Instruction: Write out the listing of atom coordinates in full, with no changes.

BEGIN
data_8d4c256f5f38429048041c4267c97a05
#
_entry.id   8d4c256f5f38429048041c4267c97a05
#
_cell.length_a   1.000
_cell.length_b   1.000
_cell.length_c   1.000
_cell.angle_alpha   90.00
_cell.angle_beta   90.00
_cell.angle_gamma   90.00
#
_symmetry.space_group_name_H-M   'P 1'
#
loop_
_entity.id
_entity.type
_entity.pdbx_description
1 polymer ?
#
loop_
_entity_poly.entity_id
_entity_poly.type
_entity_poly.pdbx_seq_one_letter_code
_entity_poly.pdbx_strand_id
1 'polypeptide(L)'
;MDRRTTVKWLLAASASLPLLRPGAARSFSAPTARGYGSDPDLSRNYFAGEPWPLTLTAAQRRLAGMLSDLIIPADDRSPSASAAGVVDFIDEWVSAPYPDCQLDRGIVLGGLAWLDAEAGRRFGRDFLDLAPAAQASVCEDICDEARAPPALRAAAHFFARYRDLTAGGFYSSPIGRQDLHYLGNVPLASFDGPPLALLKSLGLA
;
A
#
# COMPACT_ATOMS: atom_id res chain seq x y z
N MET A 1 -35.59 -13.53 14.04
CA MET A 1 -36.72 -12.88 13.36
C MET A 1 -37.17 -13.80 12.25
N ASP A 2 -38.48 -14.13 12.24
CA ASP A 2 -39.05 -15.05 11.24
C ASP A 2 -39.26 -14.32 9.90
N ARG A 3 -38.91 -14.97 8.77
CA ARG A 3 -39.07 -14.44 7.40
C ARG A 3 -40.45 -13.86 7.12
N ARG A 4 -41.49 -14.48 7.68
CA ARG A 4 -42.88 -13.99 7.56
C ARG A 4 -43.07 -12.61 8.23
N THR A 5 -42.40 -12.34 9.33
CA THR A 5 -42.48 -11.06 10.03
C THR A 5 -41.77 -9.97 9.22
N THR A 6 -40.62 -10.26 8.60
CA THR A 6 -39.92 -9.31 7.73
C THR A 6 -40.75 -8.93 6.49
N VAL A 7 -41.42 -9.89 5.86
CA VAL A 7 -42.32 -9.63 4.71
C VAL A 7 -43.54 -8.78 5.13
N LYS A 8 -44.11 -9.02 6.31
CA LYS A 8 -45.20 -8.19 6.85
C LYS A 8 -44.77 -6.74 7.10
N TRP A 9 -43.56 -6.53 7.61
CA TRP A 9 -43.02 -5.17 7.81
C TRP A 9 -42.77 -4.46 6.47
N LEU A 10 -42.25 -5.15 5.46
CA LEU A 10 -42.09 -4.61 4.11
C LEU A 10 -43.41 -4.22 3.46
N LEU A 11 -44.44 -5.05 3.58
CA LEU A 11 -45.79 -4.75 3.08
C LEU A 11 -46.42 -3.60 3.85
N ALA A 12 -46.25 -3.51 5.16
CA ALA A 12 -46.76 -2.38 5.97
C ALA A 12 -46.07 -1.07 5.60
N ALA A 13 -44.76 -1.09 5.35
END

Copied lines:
data_8d4c256f5f38429048041c4267c97a05
#
_entry.id   8d4c256f5f38429048041c4267c97a05
#
_cell.length_a   1.000
_cell.length_b   1.000
_cell.length_c   1.000
_cell.angle_alpha   90.00
_cell.angle_beta   90.00
_cell.angle_gamma   90.00
#
_symmetry.space_group_name_H-M   'P 1'
#
loop_
_entity.id
_entity.type
_entity.pdbx_description
1 polymer ?
#
loop_
_entity_poly.entity_id
_entity_poly.type
_entity_poly.pdbx_seq_one_letter_code
_entity_poly.pdbx_strand_id
1 'polypeptide(L)'
;MDRRTTVKWLLAASASLPLLRPGAARSFSAPTARGYGSDPDLSRNYFAGEPWPLTLTAAQRRLAGMLSDLIIPADDRSPSASAAGVVDFIDEWVSAPYPDCQLDRGIVLGGLAWLDAEAGRRFGRDFLDLAPAAQASVCEDICDEARAPPALRAAAHFFARYRDLTAGGFYSSPIGRQDLHYLGNVPLASFDGPPLALLKSLGLA
;
A
#
# COMPACT_ATOMS: atom_id res chain seq x y z
N MET A 1 -35.59 -13.53 14.04
CA MET A 1 -36.72 -12.88 13.36
C MET A 1 -37.17 -13.80 12.25
N ASP A 2 -38.48 -14.13 12.24
CA ASP A 2 -39.05 -15.05 11.24
C ASP A 2 -39.26 -14.32 9.90
N ARG A 3 -38.91 -14.97 8.77
CA ARG A 3 -39.07 -14.44 7.40
C ARG A 3 -40.45 -13.86 7.12
N ARG A 4 -41.49 -14.48 7.68
CA ARG A 4 -42.88 -13.99 7.56
C ARG A 4 -43.07 -12.61 8.23
N THR A 5 -42.40 -12.34 9.33
CA THR A 5 -42.48 -11.06 10.03
C THR A 5 -41.77 -9.97 9.22
N THR A 6 -40.62 -10.26 8.60
CA THR A 6 -39.92 -9.31 7.73
C THR A 6 -40.75 -8.93 6.49
N VAL A 7 -41.42 -9.89 5.86
CA VAL A 7 -42.32 -9.63 4.71
C VAL A 7 -43.54 -8.78 5.13
N LYS A 8 -44.11 -9.02 6.31
CA LYS A 8 -45.20 -8.19 6.85
C LYS A 8 -44.77 -6.74 7.10
N TRP A 9 -43.56 -6.53 7.61
CA TRP A 9 -43.02 -5.17 7.81
C TRP A 9 -42.77 -4.46 6.47
N LEU A 10 -42.25 -5.15 5.46
CA LEU A 10 -42.09 -4.61 4.11
C LEU A 10 -43.41 -4.22 3.46
N LEU A 11 -44.44 -5.05 3.58
CA LEU A 11 -45.79 -4.75 3.08
C LEU A 11 -46.42 -3.60 3.85
N ALA A 12 -46.25 -3.51 5.16
CA ALA A 12 -46.76 -2.38 5.97
C ALA A 12 -46.07 -1.07 5.60
N ALA A 13 -44.76 -1.09 5.35